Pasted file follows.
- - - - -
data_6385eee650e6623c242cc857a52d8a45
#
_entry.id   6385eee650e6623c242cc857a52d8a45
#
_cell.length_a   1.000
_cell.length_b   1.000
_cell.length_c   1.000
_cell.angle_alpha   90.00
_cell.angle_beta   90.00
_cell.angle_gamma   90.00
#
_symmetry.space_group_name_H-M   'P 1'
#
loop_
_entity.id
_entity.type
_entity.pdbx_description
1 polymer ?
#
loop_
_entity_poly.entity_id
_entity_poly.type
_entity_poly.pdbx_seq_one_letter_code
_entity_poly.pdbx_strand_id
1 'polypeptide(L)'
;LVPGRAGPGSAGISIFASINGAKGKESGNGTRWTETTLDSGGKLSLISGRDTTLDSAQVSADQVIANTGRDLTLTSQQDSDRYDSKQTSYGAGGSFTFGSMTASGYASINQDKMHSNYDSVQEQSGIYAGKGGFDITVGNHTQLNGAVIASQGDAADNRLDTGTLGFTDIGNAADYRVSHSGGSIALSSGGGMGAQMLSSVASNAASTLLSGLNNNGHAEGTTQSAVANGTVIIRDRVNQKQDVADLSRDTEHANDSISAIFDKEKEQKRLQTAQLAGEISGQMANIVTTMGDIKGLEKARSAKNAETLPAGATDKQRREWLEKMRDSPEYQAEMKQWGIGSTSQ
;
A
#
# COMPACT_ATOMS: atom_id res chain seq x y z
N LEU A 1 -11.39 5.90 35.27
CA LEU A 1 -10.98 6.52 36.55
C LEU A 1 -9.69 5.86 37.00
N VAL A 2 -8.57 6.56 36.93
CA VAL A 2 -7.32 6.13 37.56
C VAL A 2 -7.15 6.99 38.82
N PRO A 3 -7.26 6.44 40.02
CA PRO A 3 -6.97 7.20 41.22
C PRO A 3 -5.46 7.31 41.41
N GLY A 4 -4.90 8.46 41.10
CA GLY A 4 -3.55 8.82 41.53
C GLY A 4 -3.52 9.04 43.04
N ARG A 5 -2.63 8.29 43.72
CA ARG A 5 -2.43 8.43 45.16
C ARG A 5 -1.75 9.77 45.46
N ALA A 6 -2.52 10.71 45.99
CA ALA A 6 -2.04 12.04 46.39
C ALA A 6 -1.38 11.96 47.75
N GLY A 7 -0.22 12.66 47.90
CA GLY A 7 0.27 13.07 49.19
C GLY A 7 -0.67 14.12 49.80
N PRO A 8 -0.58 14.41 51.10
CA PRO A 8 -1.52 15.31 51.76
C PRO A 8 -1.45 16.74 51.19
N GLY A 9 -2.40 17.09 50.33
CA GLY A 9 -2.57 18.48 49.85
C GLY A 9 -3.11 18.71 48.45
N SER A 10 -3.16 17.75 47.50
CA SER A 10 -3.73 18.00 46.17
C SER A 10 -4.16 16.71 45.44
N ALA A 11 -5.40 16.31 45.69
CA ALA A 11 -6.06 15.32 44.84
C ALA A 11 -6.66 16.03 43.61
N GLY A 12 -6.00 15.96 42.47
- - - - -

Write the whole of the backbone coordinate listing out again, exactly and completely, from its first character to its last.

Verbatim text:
data_6385eee650e6623c242cc857a52d8a45
#
_entry.id   6385eee650e6623c242cc857a52d8a45
#
_cell.length_a   1.000
_cell.length_b   1.000
_cell.length_c   1.000
_cell.angle_alpha   90.00
_cell.angle_beta   90.00
_cell.angle_gamma   90.00
#
_symmetry.space_group_name_H-M   'P 1'
#
loop_
_entity.id
_entity.type
_entity.pdbx_description
1 polymer ?
#
loop_
_entity_poly.entity_id
_entity_poly.type
_entity_poly.pdbx_seq_one_letter_code
_entity_poly.pdbx_strand_id
1 'polypeptide(L)'
;LVPGRAGPGSAGISIFASINGAKGKESGNGTRWTETTLDSGGKLSLISGRDTTLDSAQVSADQVIANTGRDLTLTSQQDSDRYDSKQTSYGAGGSFTFGSMTASGYASINQDKMHSNYDSVQEQSGIYAGKGGFDITVGNHTQLNGAVIASQGDAADNRLDTGTLGFTDIGNAADYRVSHSGGSIALSSGGGMGAQMLSSVASNAASTLLSGLNNNGHAEGTTQSAVANGTVIIRDRVNQKQDVADLSRDTEHANDSISAIFDKEKEQKRLQTAQLAGEISGQMANIVTTMGDIKGLEKARSAKNAETLPAGATDKQRREWLEKMRDSPEYQAEMKQWGIGSTSQ
;
A
#
# COMPACT_ATOMS: atom_id res chain seq x y z
N LEU A 1 -11.39 5.90 35.27
CA LEU A 1 -10.98 6.52 36.55
C LEU A 1 -9.69 5.86 37.00
N VAL A 2 -8.57 6.56 36.93
CA VAL A 2 -7.32 6.13 37.56
C VAL A 2 -7.15 6.99 38.82
N PRO A 3 -7.26 6.44 40.02
CA PRO A 3 -6.97 7.20 41.22
C PRO A 3 -5.46 7.31 41.41
N GLY A 4 -4.90 8.46 41.10
CA GLY A 4 -3.55 8.82 41.53
C GLY A 4 -3.52 9.04 43.04
N ARG A 5 -2.63 8.29 43.72
CA ARG A 5 -2.43 8.43 45.16
C ARG A 5 -1.75 9.77 45.46
N ALA A 6 -2.52 10.71 45.99
CA ALA A 6 -2.04 12.04 46.39
C ALA A 6 -1.38 11.96 47.75
N GLY A 7 -0.22 12.66 47.90
CA GLY A 7 0.27 13.07 49.19
C GLY A 7 -0.67 14.12 49.80
N PRO A 8 -0.58 14.41 51.10
CA PRO A 8 -1.52 15.31 51.76
C PRO A 8 -1.45 16.74 51.19
N GLY A 9 -2.40 17.09 50.33
CA GLY A 9 -2.57 18.48 49.85
C GLY A 9 -3.11 18.71 48.45
N SER A 10 -3.16 17.75 47.50
CA SER A 10 -3.73 18.00 46.17
C SER A 10 -4.16 16.71 45.44
N ALA A 11 -5.40 16.31 45.69
CA ALA A 11 -6.06 15.32 44.84
C ALA A 11 -6.66 16.03 43.61
N GLY A 12 -6.00 15.96 42.47